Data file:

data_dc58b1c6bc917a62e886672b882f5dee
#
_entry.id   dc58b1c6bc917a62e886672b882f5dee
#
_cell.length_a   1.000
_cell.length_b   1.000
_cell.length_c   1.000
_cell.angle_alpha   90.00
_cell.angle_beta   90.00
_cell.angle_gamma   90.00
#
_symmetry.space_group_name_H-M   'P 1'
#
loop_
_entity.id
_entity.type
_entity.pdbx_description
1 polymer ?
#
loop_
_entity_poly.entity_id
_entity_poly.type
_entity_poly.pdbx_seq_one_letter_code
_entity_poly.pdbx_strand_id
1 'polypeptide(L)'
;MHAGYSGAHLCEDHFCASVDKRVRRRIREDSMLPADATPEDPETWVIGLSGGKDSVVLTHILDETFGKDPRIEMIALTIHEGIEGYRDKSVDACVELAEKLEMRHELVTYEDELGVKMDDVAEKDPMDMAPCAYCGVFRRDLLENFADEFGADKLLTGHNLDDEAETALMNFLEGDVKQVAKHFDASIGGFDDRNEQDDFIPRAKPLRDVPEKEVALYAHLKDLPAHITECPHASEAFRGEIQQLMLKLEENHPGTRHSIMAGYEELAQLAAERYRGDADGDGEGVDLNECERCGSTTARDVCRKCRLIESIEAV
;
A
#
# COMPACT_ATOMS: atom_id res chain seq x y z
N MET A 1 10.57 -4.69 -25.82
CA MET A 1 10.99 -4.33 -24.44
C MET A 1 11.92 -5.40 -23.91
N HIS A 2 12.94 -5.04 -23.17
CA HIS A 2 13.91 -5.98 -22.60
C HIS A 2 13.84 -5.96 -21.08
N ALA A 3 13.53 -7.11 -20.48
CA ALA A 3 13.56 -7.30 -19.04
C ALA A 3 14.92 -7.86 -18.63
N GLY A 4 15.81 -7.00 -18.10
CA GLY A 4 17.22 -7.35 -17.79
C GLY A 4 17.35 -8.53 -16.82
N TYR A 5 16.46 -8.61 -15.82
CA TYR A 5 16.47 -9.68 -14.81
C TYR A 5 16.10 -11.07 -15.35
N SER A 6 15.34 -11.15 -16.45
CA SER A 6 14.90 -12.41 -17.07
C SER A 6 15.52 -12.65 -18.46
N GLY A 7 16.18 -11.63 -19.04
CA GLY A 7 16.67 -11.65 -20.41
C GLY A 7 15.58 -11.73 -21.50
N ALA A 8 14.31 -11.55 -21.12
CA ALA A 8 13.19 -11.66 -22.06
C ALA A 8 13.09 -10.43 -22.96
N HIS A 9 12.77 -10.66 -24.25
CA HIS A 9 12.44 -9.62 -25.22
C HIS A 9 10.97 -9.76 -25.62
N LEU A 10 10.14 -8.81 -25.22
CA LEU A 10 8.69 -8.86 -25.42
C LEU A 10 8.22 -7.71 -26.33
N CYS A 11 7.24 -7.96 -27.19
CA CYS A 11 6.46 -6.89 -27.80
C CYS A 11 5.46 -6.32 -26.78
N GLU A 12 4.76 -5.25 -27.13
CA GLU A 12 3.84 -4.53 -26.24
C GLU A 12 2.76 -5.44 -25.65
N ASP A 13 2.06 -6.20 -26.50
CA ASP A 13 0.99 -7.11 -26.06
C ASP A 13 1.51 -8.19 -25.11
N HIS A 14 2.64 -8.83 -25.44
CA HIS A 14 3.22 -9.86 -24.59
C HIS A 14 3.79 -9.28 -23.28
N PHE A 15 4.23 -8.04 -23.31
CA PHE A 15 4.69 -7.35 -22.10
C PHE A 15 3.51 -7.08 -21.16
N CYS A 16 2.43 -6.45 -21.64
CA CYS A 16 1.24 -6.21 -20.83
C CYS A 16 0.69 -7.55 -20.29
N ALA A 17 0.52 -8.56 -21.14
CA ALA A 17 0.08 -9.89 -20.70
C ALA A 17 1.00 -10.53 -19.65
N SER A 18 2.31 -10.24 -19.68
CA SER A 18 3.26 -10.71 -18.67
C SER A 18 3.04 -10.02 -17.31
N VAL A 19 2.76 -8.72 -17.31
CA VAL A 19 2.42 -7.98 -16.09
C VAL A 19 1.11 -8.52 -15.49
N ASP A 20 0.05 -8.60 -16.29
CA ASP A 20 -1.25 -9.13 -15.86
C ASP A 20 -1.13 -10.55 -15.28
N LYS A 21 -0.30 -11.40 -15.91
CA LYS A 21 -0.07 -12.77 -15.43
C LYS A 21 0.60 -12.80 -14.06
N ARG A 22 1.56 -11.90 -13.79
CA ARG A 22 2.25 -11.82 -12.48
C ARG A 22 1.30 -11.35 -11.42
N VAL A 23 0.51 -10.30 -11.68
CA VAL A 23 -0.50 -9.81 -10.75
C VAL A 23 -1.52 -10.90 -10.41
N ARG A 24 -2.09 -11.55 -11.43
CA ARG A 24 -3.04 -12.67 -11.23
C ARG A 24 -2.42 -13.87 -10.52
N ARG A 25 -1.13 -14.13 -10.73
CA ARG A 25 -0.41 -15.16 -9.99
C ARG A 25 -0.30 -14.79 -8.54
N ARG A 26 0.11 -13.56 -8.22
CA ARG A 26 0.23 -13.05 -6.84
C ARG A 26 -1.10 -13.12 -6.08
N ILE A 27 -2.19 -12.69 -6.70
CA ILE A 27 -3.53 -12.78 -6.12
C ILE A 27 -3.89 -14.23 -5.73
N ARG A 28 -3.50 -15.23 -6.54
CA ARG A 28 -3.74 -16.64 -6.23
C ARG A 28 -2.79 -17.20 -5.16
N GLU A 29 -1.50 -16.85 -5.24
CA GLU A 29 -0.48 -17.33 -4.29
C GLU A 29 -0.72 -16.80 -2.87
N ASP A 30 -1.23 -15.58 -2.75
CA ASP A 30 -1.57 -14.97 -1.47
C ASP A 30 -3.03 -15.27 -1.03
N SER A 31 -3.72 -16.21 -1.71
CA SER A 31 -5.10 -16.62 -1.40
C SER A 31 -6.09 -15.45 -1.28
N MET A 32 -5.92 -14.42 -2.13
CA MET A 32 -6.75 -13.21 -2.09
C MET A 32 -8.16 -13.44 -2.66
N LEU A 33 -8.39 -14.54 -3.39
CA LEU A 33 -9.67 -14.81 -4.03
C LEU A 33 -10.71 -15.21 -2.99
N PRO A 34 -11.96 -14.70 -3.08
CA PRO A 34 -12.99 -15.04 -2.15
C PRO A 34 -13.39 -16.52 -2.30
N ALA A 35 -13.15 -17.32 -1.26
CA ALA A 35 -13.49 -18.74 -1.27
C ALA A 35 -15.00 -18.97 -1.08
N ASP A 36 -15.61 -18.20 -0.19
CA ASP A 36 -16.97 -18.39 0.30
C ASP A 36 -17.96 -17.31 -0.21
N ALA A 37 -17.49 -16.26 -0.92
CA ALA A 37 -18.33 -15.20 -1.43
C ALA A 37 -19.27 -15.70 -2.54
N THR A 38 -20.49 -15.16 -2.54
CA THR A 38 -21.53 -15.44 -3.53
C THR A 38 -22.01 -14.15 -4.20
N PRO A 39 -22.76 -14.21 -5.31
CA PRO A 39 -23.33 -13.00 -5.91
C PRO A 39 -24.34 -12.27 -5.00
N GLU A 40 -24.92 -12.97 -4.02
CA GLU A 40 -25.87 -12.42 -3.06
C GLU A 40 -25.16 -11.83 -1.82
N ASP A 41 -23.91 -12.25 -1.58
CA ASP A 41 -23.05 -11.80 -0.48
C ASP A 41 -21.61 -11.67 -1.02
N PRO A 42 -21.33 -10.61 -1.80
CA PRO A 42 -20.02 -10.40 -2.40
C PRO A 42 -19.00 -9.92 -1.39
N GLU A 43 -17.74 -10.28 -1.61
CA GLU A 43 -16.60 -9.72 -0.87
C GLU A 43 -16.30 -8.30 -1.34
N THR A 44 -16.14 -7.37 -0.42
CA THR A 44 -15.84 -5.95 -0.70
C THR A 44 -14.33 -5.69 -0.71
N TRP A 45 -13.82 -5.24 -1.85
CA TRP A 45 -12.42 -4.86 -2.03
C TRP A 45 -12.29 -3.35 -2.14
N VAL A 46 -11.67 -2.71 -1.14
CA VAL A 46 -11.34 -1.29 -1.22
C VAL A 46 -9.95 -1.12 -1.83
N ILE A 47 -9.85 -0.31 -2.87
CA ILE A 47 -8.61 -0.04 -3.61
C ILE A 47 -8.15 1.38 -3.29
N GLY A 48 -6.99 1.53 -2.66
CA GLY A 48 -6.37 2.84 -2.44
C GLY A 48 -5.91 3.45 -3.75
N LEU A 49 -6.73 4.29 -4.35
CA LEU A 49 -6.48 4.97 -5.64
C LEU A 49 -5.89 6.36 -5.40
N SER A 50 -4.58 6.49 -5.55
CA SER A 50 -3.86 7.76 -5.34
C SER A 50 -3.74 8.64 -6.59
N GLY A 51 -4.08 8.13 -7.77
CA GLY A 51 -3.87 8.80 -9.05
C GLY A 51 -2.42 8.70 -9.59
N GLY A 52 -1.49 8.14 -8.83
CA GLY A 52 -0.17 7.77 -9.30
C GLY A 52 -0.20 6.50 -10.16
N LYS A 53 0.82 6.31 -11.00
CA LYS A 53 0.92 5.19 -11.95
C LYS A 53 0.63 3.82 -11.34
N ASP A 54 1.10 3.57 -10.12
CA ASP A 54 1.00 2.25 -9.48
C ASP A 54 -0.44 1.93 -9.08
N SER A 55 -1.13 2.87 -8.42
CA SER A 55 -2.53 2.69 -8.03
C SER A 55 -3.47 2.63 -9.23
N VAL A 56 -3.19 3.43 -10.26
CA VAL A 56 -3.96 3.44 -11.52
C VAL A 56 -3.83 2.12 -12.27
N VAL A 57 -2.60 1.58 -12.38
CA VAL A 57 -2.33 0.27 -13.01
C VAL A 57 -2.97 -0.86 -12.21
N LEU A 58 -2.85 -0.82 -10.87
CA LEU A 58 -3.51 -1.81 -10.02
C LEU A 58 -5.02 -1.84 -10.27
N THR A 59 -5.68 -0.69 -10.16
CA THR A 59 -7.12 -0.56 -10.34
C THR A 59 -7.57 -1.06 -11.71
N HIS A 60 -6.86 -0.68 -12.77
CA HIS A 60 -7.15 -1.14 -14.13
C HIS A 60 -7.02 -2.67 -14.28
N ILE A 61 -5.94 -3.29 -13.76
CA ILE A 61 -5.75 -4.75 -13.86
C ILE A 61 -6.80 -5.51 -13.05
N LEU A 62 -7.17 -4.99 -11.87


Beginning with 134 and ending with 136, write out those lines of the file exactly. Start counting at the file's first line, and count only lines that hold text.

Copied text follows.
CA ALA A 35 -13.49 -18.74 -1.27
C ALA A 35 -15.00 -18.97 -1.08
N ASP A 36 -15.61 -18.20 -0.19